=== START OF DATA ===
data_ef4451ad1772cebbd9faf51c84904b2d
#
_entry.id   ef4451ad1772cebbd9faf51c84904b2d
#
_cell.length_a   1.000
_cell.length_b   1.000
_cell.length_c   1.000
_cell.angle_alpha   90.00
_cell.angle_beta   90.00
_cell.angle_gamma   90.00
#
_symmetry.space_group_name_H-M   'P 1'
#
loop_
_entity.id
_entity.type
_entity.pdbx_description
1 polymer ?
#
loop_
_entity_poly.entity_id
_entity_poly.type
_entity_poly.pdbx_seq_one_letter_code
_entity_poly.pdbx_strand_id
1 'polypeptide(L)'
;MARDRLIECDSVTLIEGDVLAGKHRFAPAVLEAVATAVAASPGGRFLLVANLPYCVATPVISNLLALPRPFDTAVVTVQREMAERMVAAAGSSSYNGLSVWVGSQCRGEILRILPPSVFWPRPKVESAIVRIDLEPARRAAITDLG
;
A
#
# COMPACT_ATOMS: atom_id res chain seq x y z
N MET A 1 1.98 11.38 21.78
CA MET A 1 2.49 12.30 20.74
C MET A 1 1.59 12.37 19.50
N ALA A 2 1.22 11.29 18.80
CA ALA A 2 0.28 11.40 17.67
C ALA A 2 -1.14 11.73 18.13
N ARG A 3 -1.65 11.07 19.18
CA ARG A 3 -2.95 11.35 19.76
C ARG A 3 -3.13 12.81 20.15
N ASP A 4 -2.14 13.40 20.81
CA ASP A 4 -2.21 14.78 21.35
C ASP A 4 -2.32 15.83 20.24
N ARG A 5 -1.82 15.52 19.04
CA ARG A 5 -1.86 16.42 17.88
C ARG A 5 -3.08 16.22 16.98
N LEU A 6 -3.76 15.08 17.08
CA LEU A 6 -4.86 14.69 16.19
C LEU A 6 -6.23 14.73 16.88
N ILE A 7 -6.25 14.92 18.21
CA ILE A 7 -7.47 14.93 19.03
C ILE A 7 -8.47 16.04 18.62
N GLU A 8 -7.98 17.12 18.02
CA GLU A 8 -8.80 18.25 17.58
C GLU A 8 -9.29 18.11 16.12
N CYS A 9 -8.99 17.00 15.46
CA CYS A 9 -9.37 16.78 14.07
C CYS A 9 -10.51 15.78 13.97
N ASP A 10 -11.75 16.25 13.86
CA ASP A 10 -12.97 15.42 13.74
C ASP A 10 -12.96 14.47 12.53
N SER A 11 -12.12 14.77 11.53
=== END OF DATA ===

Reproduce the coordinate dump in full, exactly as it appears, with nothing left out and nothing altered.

data_ef4451ad1772cebbd9faf51c84904b2d
#
_entry.id   ef4451ad1772cebbd9faf51c84904b2d
#
_cell.length_a   1.000
_cell.length_b   1.000
_cell.length_c   1.000
_cell.angle_alpha   90.00
_cell.angle_beta   90.00
_cell.angle_gamma   90.00
#
_symmetry.space_group_name_H-M   'P 1'
#
loop_
_entity.id
_entity.type
_entity.pdbx_description
1 polymer ?
#
loop_
_entity_poly.entity_id
_entity_poly.type
_entity_poly.pdbx_seq_one_letter_code
_entity_poly.pdbx_strand_id
1 'polypeptide(L)'
;MARDRLIECDSVTLIEGDVLAGKHRFAPAVLEAVATAVAASPGGRFLLVANLPYCVATPVISNLLALPRPFDTAVVTVQREMAERMVAAAGSSSYNGLSVWVGSQCRGEILRILPPSVFWPRPKVESAIVRIDLEPARRAAITDLG
;
A
#
# COMPACT_ATOMS: atom_id res chain seq x y z
N MET A 1 1.98 11.38 21.78
CA MET A 1 2.49 12.30 20.74
C MET A 1 1.59 12.37 19.50
N ALA A 2 1.22 11.29 18.80
CA ALA A 2 0.28 11.40 17.67
C ALA A 2 -1.14 11.73 18.13
N ARG A 3 -1.65 11.07 19.18
CA ARG A 3 -2.95 11.35 19.76
C ARG A 3 -3.13 12.81 20.15
N ASP A 4 -2.14 13.40 20.81
CA ASP A 4 -2.21 14.78 21.35
C ASP A 4 -2.32 15.83 20.24
N ARG A 5 -1.82 15.52 19.04
CA ARG A 5 -1.86 16.42 17.88
C ARG A 5 -3.08 16.22 16.98
N LEU A 6 -3.76 15.08 17.08
CA LEU A 6 -4.86 14.69 16.19
C LEU A 6 -6.23 14.73 16.88
N ILE A 7 -6.25 14.92 18.21
CA ILE A 7 -7.47 14.93 19.03
C ILE A 7 -8.47 16.04 18.62
N GLU A 8 -7.98 17.12 18.02
CA GLU A 8 -8.80 18.25 17.58
C GLU A 8 -9.29 18.11 16.12
N CYS A 9 -8.99 17.00 15.46
CA CYS A 9 -9.37 16.78 14.07
C CYS A 9 -10.51 15.78 13.97
N ASP A 10 -11.75 16.25 13.86
CA ASP A 10 -12.97 15.42 13.74
C ASP A 10 -12.96 14.47 12.53
N SER A 11 -12.12 14.77 11.53